President Moon Jae-in of South Korea: “I hope to see that the Korean Peninsula will prove the power of dialogue and cooperation in fostering peace.”
Ambassador Kim Song of North Korea: All American offers of dialogue are “nothing more than flowery words to cover up their hostile policy.”
Israel, the Palestinians and the Middle East
A diverse coalition that ended an era dominated by Benjamin Netanyahu, the longest-serving Israeli leader, has shown little inclination to re-engage with the Palestinians over a two-state solution to their protracted conflict. At the General Assembly, Israel sought to avoid the issue, emphasizing the Abraham Accords normalization with the United Arab Emirates and Bahrain, assailing the 20-year commemoration of the Durban Declaration against racism, which Israel and its Western allies consider anti-Semitic, and focusing its criticism on Iran.
President Mahmoud Abbas of the Palestinian Authority: “There are still some countries that refuse to acknowledge the reality that Israel is an occupying power, practicing apartheid and ethnic cleansing. These countries proudly state that they have shared values with Israel. What shared values are you referring to?”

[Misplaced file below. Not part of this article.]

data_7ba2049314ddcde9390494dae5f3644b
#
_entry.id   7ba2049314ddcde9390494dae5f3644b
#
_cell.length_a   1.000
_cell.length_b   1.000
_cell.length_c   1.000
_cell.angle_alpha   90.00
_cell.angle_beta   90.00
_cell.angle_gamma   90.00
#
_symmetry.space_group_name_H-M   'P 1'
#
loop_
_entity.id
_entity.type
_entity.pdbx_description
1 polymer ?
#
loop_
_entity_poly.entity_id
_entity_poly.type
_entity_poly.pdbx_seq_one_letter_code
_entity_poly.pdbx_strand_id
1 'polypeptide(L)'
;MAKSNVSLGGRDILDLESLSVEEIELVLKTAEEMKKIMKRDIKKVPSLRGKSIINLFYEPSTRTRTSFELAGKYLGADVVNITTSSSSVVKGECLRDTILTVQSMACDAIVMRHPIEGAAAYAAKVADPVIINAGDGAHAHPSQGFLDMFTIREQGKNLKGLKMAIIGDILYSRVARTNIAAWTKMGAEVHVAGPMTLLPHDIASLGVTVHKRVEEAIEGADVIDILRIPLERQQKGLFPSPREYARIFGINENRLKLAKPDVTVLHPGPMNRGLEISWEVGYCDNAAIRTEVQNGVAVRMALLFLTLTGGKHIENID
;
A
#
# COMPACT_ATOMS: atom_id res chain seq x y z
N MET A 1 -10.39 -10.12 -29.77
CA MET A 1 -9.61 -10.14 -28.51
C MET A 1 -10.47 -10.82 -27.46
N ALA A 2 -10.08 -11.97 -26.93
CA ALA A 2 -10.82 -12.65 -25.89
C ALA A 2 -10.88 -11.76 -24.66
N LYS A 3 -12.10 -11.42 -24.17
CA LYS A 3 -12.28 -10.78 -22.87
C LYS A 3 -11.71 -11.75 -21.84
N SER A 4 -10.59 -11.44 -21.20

Prime Minister Naftali Bennett of Israel: “For the past three decades, Iran has spread its carnage and destruction around the Middle East, country after country: Lebanon, Iraq, Syria, Yemen, Gaza. What do all these places have in common? They are all falling apart. Their citizens — hungry and suffering. Their economies — collapsing. Like the Midas touch, Iran’s regime has the ‘Mullah touch.’ Every place Iran touches fails.”
India vs. Pakistan
The nuclear-armed neighbors have shown no sign of easing their bitter feud over the disputed territory of Kashmir, punctuated by mutual accusations that have intensified since India revoked Kashmir’s limited autonomy two years ago. While India’s leader, in his General Assembly speech, never accused Pakistan by name of fomenting terrorism, the inference was clear.
Prime Minister Narendra Modi of India: “We belong to a country that has given the world not war but Buddha’s message of peace. And that is the reason our voice against terrorism, to alert the world about this evil, rings with seriousness and the outrage.”
Prime Minister Imran Khan of Pakistan: “The onus remains on India to create a conducive environment for meaningful and result-oriented engagement with Pakistan.”
The War in Syria
Now in its 11th year, the conflict has displaced half the prewar population and left hundreds of thousands dead, with no clear plan for the enormous reconstruction required. President Bashar al-Assad of Syria, backed by Russia and Iran, has proclaimed victory, but Western powers and human rights groups consider him a pariah. Parts of the country remain under the control of foreign forces, including Turkey and the United States.